In 2022, maintain a supportive fiscal stance, including the impulse provided by the Recovery and Resilience Facility, and preserve nationally financed investment.

2.   

When economic conditions allow, pursue a fiscal policy aimed at achieving prudent medium-term fiscal positions and ensuring fiscal sustainability in the medium term. At the same time, enhance investment to boost growth potential.

3.   

Pay particular attention to the composition of public finances, on both the revenue and expenditure sides of the budget, and to the quality of budgetary measures in order to ensure a sustainable and inclusive recovery. Prioritise sustainable and growth-enhancing investment, in particular investment supporting the green and digital transition. Give priority to fiscal structural reforms that will help provide financing for public policy priorities and contribute to the long-term sustainability of public finances, including, where relevant, by strengthening the coverage, adequacy and sustainability of health and social protection systems for all.

Done at Luxembourg, 18 June 2021.

For the Council

The President

J. LEÃO


(1)  OJ L 209, 2.8.1997, p. 1.

(2)  Council Regulation (EC) No 1467/97 of 7 July 1997 on speeding up and clarifying the implementation of the excessive deficit procedure (OJ L 209, 2.8.1997, p. 6).

(3)  Council Recommendation of 20 July 2020 on the 2020 National Reform Programme of Czechia and delivering a Council opinion on the 2020 Convergence Programme of Czechia (OJ C 282, 26.8.2020, p. 15).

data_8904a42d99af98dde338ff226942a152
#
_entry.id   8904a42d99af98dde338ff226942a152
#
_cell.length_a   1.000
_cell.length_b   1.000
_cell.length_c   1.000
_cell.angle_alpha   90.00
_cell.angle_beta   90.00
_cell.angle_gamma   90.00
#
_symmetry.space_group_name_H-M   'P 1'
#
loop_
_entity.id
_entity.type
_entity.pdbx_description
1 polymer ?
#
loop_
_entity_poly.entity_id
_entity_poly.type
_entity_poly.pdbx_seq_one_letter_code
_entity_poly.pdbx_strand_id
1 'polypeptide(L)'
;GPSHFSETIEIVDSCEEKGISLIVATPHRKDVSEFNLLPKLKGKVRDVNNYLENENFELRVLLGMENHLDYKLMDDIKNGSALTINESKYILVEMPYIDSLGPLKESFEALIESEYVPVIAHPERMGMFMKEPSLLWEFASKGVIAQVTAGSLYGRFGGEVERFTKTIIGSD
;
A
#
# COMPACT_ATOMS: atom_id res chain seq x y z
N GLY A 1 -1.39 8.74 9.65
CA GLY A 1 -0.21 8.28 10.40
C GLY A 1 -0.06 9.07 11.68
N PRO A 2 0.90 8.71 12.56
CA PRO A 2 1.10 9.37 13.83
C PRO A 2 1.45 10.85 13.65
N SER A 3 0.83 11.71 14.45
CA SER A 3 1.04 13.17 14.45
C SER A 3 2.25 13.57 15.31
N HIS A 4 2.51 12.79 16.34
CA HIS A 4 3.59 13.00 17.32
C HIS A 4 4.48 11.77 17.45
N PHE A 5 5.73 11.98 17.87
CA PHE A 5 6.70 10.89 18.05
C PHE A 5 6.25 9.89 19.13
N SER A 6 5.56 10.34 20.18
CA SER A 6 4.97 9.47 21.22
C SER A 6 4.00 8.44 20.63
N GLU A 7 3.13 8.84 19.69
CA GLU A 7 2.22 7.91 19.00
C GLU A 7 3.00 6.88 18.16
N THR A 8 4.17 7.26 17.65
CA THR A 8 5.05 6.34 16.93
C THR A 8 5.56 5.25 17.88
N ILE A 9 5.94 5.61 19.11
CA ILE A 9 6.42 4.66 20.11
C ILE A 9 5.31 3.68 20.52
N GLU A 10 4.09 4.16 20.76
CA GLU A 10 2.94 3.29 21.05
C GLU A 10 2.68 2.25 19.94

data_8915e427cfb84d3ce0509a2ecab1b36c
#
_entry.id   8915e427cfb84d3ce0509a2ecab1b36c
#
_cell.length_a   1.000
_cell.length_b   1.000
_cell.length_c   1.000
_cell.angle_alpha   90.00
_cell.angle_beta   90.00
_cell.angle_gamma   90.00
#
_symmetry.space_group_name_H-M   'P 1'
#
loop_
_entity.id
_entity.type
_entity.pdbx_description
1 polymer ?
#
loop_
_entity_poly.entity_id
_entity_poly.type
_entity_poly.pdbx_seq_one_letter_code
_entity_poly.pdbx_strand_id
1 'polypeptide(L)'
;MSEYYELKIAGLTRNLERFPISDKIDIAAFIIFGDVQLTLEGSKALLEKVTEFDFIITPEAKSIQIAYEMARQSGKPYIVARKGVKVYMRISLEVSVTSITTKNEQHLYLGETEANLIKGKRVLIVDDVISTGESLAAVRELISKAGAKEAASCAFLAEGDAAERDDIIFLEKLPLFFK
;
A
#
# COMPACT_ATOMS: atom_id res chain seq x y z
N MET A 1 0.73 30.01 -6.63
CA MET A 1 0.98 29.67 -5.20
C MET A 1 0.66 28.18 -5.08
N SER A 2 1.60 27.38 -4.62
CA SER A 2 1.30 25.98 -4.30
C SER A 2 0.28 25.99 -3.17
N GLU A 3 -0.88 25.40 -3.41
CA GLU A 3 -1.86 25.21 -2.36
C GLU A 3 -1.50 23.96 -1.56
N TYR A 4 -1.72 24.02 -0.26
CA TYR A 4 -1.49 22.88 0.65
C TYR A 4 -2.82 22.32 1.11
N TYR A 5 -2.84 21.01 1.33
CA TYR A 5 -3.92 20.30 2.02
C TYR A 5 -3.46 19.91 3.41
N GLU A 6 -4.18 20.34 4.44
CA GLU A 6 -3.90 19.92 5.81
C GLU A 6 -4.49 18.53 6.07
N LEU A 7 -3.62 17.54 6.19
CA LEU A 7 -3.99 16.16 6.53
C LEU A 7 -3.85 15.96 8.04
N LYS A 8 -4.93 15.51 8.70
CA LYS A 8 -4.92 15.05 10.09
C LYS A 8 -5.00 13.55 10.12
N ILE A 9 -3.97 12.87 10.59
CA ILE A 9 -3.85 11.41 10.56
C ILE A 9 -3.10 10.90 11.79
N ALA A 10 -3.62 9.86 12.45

(4)  Regulation (EU) 2021/241 of the European Parliament and of the Council of 12 February 2021 establishing the Recovery and Resilience Facility (OJ L 57, 18.2.2021, p. 17).

(5)  In particular, the four-year smoothing of investment used in the expenditure benchmark does not allow for a proper assessment of the fiscal support for the recovery provided by nationally financed investments.

(6)  A negative sign of the indicator corresponds to an excess of the primary expenditure growth compared with medium-term economic growth, which indicates an expansionary fiscal policy.

(7)  Other nationally financed capital expenditure is projected to provide a neutral contribution.

(8)  Other nationally financed capital expenditure is projected to provide a neutral contribution.

(9)  Estimated by the Commission in accordance with the commonly agreed methodology.